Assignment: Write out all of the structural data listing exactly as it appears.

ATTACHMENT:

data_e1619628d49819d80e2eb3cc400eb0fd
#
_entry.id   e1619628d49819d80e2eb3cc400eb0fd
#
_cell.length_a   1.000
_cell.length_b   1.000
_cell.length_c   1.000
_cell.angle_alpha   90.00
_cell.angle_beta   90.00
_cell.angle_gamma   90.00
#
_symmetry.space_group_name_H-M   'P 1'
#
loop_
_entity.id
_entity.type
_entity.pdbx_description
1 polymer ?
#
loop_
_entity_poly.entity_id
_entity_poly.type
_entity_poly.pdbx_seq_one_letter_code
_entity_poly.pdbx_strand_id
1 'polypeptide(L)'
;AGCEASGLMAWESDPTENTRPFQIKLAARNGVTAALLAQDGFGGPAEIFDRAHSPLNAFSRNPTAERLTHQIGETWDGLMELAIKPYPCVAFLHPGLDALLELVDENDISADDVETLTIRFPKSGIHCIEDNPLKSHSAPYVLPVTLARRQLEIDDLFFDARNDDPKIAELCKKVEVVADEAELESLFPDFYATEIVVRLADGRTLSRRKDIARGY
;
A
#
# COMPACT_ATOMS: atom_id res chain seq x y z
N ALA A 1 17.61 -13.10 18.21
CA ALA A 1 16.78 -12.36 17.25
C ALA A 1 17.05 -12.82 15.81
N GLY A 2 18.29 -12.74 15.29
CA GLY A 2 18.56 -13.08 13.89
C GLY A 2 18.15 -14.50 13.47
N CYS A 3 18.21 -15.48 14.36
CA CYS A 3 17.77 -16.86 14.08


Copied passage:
data_e1619628d49819d80e2eb3cc400eb0fd
#
_entry.id   e1619628d49819d80e2eb3cc400eb0fd
#
_cell.length_a   1.000
_cell.length_b   1.000
_cell.length_c   1.000
_cell.angle_alpha   90.00
_cell.angle_beta   90.00
_cell.angle_gamma   90.00
#
_symmetry.space_group_name_H-M   'P 1'
#
loop_
_entity.id
_entity.type
_entity.pdbx_description
1 polymer ?
#
loop_
_entity_poly.entity_id
_entity_poly.type
_entity_poly.pdbx_seq_one_letter_code
_entity_poly.pdbx_strand_id
1 'polypeptide(L)'
;AGCEASGLMAWESDPTENTRPFQIKLAARNGVTAALLAQDGFGGPAEIFDRAHSPLNAFSRNPTAERLTHQIGETWDGLMELAIKPYPCVAFLHPGLDALLELVDENDISADDVETLTIRFPKSGIHCIEDNPLKSHSAPYVLPVTLARRQLEIDDLFFDARNDDPKIAELCKKVEVVADEAELESLFPDFYATEIVVRLADGRTLSRRKDIARGY
;
A
#
# COMPACT_ATOMS: atom_id res chain seq x y z
N ALA A 1 17.61 -13.10 18.21
CA ALA A 1 16.78 -12.36 17.25
C ALA A 1 17.05 -12.82 15.81
N GLY A 2 18.29 -12.74 15.29
CA GLY A 2 18.56 -13.08 13.89
C GLY A 2 18.15 -14.50 13.47
N CYS A 3 18.21 -15.48 14.36
CA CYS A 3 17.77 -16.86 14.08